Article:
You'll never guess what the Sochi 2014 Olympic venues look like now. Well, actually they are just as you would imagine: abandoned and desolate. After hosting the games in February, the small alpine town of Rosa Khutor is now empty, and Russian photographer Alexander Belenkiy ventured up there to get some great photographs of the village. He describes it as a "ghost town," a "huge wasteland" that's "abandoned."
To be fair, it looks roughly like any ski-area in the summer season, but a little more lifeless, which is cause for concern.
The Olympics typically do this to places. They are built for a small series of events, and when they are over, the venues and other buildings become disused, and fast. There are exceptions to this rule, but for the most part, the newly-constructed venues do not have the athletics or community support to keep going after the torch goes out. But what makes Russia's version of Olympic ruins different?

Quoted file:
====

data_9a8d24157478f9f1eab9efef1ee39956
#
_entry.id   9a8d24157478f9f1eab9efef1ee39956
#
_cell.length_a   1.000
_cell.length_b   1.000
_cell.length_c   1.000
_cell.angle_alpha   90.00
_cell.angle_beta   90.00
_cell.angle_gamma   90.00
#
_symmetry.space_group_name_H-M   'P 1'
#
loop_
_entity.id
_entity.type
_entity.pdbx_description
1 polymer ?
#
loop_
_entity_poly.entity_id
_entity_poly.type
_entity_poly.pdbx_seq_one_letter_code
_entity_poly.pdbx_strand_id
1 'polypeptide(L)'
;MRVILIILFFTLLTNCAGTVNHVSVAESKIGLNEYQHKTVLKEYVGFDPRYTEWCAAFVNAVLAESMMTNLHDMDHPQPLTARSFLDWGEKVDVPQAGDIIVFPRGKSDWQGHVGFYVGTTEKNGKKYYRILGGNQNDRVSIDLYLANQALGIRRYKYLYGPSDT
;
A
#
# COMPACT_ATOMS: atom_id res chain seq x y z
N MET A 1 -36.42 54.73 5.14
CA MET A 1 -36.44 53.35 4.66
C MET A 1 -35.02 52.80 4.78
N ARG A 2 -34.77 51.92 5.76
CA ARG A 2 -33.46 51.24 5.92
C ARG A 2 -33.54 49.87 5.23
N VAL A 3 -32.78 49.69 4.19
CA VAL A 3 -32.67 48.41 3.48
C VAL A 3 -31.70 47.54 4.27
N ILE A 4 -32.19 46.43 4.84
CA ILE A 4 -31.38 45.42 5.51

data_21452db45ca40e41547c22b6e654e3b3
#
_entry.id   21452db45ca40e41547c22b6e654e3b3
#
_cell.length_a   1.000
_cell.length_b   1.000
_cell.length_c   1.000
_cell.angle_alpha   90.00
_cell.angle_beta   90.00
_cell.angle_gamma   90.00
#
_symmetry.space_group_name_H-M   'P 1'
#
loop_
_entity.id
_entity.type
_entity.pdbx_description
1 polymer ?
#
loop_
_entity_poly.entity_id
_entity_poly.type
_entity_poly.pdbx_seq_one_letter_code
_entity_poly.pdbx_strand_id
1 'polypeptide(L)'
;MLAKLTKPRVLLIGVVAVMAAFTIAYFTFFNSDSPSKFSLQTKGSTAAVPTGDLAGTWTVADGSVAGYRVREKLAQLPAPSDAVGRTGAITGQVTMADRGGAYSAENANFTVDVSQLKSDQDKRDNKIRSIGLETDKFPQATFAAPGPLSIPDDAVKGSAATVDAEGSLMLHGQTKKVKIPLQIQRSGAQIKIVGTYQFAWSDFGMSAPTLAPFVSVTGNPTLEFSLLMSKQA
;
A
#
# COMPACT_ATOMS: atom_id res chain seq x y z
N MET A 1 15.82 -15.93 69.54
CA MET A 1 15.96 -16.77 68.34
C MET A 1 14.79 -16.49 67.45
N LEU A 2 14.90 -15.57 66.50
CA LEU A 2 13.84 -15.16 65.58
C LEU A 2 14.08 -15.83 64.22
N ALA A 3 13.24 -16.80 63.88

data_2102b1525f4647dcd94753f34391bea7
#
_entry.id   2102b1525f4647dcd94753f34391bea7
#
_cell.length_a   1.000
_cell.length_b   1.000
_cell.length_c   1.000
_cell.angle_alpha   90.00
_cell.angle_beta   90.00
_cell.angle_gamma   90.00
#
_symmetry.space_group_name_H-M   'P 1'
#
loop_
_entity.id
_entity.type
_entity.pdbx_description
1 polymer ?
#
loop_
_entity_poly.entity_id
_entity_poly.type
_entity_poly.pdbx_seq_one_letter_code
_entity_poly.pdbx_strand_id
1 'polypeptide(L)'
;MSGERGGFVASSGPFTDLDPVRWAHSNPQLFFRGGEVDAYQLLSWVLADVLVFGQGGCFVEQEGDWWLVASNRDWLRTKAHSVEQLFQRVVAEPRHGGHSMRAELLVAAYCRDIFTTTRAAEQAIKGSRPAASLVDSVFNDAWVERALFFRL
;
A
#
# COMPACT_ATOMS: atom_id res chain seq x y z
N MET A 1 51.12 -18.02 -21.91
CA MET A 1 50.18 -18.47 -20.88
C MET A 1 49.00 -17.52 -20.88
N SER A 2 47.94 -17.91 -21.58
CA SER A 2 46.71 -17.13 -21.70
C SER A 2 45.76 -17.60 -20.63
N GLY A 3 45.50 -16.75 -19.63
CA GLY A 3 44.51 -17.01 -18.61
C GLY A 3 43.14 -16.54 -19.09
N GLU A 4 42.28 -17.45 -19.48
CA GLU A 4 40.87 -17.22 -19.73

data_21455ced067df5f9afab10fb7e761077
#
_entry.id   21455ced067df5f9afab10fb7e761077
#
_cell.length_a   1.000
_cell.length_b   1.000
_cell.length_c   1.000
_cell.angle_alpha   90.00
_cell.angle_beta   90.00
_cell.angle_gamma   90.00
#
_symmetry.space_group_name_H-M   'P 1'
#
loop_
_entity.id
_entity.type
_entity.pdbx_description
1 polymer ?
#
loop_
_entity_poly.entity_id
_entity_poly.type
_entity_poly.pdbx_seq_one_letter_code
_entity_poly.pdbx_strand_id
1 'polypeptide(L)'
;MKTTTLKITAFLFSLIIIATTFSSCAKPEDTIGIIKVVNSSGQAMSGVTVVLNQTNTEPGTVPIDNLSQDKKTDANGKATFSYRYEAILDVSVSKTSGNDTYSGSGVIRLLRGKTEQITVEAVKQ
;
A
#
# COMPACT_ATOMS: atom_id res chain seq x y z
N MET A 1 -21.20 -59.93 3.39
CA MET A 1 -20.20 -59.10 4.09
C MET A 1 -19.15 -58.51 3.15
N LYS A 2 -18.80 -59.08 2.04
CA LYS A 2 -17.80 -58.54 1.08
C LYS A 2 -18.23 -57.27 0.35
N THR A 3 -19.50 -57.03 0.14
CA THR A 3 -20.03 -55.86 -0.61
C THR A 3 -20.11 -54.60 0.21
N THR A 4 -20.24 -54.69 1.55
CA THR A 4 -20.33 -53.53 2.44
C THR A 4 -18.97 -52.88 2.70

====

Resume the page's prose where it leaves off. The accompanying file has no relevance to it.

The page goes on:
For one thing, the buildings weren't entirely completed. So in some ways, they never truly existed as a finished product, making for bizarre follies during the games, and even more so now. Never-installed toilets and palates of unused exterior finishes remind us just how temporary and disposable Olympics buildings can be. The rate at which these new images crop up, coupled with the flood of pictures of unfinished bathrooms that we saw in the run up to the event, create a new type: the instant ruin.
It's not just the speed at which these hastily-built structures became unused that makes the images uncanny, but the architecture's spectacular nature. With their sharp sense of symmetry, arches, columns, pilasters, and triumphal entrances, the style resembles a melding of Russian Imperial and American post-modern eras. Indeed, the buildings' lofty ambitions make the scenes all the more tragic.